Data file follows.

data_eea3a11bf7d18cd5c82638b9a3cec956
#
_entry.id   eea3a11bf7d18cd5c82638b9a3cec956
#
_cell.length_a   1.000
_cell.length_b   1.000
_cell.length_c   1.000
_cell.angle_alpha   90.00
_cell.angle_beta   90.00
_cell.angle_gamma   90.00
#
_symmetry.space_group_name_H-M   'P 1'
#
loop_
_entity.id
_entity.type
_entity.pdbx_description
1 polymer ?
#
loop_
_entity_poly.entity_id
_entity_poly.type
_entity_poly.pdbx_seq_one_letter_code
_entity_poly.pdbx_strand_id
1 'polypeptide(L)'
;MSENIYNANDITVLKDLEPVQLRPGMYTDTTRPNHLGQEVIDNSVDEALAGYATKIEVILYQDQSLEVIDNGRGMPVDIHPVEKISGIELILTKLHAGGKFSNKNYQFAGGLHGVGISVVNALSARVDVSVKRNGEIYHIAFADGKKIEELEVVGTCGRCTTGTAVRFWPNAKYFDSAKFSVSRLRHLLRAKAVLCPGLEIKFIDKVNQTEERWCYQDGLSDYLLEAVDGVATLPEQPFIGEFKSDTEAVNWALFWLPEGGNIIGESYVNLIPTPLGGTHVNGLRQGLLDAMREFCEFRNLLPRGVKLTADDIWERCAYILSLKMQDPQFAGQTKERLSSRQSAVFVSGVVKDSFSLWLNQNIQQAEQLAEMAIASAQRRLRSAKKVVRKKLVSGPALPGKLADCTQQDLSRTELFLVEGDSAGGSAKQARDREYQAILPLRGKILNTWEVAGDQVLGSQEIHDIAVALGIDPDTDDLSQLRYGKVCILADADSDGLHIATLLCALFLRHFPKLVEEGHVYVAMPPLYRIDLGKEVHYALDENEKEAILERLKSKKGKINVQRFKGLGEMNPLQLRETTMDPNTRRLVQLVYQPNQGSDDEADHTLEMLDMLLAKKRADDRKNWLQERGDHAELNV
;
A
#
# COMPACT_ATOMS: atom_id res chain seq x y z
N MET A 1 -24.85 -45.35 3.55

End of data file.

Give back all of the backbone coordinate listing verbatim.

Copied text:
data_eea3a11bf7d18cd5c82638b9a3cec956
#
_entry.id   eea3a11bf7d18cd5c82638b9a3cec956
#
_cell.length_a   1.000
_cell.length_b   1.000
_cell.length_c   1.000
_cell.angle_alpha   90.00
_cell.angle_beta   90.00
_cell.angle_gamma   90.00
#
_symmetry.space_group_name_H-M   'P 1'
#
loop_
_entity.id
_entity.type
_entity.pdbx_description
1 polymer ?
#
loop_
_entity_poly.entity_id
_entity_poly.type
_entity_poly.pdbx_seq_one_letter_code
_entity_poly.pdbx_strand_id
1 'polypeptide(L)'
;MSENIYNANDITVLKDLEPVQLRPGMYTDTTRPNHLGQEVIDNSVDEALAGYATKIEVILYQDQSLEVIDNGRGMPVDIHPVEKISGIELILTKLHAGGKFSNKNYQFAGGLHGVGISVVNALSARVDVSVKRNGEIYHIAFADGKKIEELEVVGTCGRCTTGTAVRFWPNAKYFDSAKFSVSRLRHLLRAKAVLCPGLEIKFIDKVNQTEERWCYQDGLSDYLLEAVDGVATLPEQPFIGEFKSDTEAVNWALFWLPEGGNIIGESYVNLIPTPLGGTHVNGLRQGLLDAMREFCEFRNLLPRGVKLTADDIWERCAYILSLKMQDPQFAGQTKERLSSRQSAVFVSGVVKDSFSLWLNQNIQQAEQLAEMAIASAQRRLRSAKKVVRKKLVSGPALPGKLADCTQQDLSRTELFLVEGDSAGGSAKQARDREYQAILPLRGKILNTWEVAGDQVLGSQEIHDIAVALGIDPDTDDLSQLRYGKVCILADADSDGLHIATLLCALFLRHFPKLVEEGHVYVAMPPLYRIDLGKEVHYALDENEKEAILERLKSKKGKINVQRFKGLGEMNPLQLRETTMDPNTRRLVQLVYQPNQGSDDEADHTLEMLDMLLAKKRADDRKNWLQERGDHAELNV
;
A
#
# COMPACT_ATOMS: atom_id res chain seq x y z
N MET A 1 -24.85 -45.35 3.55